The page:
Deane W. Curtin, Robert Litke
Rodopi, 1999 - Social Science - 413 pages
Violence can be physical and psychological. It can characterize personal actions, forms of group activity, and abiding social and political policy. This book includes all of these aspects within its focus on institutional forms of violence. Institution is also a broad category, ranging from formal arrangements such as the military, the criminal code, the death penalty and prison system, to more amorphous but systemic situations indicated by parenting, poverty, sexism, work, and racism. Violence is as complex as the human beings who resort to it; its institutional forms pervade our relational lives. We are all participants in it as victims and perpetrators. The chapters in this book were written in the hope that violence can be explicated, even if not fully understood, and that such clarification can help us in devising less violent forms of living, even if it does not lead to its total abolition. The studies bring new aspects of violence to light and offer a number of suggestions for its remedy.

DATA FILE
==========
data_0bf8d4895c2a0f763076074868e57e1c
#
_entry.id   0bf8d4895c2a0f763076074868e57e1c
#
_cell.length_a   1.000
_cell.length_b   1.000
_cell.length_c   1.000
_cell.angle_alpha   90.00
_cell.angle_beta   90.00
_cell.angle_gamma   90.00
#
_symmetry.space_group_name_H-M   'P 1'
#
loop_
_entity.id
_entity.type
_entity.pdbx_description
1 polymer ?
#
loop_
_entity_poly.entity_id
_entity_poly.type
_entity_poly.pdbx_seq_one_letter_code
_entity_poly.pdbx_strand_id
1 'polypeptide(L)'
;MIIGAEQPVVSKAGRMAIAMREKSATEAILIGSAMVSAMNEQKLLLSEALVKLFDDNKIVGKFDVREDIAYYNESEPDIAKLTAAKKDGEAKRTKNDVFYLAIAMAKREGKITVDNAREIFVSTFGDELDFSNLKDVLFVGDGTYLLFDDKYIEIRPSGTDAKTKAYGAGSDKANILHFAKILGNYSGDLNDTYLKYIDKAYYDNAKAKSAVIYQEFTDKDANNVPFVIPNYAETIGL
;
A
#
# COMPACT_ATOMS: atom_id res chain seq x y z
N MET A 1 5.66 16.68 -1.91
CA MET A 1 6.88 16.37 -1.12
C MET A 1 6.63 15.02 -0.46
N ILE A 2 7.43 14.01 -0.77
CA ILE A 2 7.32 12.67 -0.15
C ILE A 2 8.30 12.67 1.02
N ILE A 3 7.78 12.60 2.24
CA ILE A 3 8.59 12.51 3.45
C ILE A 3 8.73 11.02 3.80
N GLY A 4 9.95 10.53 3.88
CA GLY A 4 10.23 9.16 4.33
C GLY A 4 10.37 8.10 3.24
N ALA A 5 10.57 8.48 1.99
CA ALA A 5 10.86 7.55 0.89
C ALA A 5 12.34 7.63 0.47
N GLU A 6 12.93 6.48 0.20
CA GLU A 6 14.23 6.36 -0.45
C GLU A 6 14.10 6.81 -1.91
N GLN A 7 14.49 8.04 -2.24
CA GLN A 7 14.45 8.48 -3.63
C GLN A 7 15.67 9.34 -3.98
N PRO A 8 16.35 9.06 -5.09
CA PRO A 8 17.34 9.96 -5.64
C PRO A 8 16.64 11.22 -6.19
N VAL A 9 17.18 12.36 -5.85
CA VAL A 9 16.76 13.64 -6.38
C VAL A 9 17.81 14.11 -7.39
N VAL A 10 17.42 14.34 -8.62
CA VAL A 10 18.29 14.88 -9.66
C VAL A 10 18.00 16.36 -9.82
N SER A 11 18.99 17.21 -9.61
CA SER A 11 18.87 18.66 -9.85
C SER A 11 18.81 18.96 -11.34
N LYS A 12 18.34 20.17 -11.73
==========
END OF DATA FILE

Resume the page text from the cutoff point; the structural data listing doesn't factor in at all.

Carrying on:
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SIXTEEN The Limits of Tolerance
EIGHTEEN Institutional Violence as Systemic Evil
TWENTYFOUR Power Public Authority and Nonviolence
TWENTYSIX Epistemological Violence
About the Authors
TWELVE Feminist Justice and Sexual Harassment
Philosophy of Peace
accept according actions activity alternative American argues argument attitudes authority become believe causes claim collective commitment concern create critical culture death develop direct effects equal ethics evil example existence experience feminist force function fundamental genocide give given harm human Ibid ideal ideological important individuals institutional institutional violence interest intolerance issue John justice justified kind knowledge language legitimate liberal linguistic lives means military moral mothers nature nonviolent notes officers oppression organization particular peace person philosophical political position possible practice present Press principles prison problem professional question racism reason regard relation respect response result sense social society structure suggests theory things thought tolerance understanding University values victims violence women writes York
Page 25 - Defenceless villages are bombarded from the air, the inhabitants driven out into the countryside, the cattle machinegunned, the huts set on fire with incendiary bullets: this is called pacification. Millions of peasants are robbed of their farms and sent trudging along the roads with no more than they can carry: this is called transfer of population or rectification of frontiers. People are imprisoned for years without trial, or shot in the back of the neck or sent to die of scurvy in Arctic lumber...
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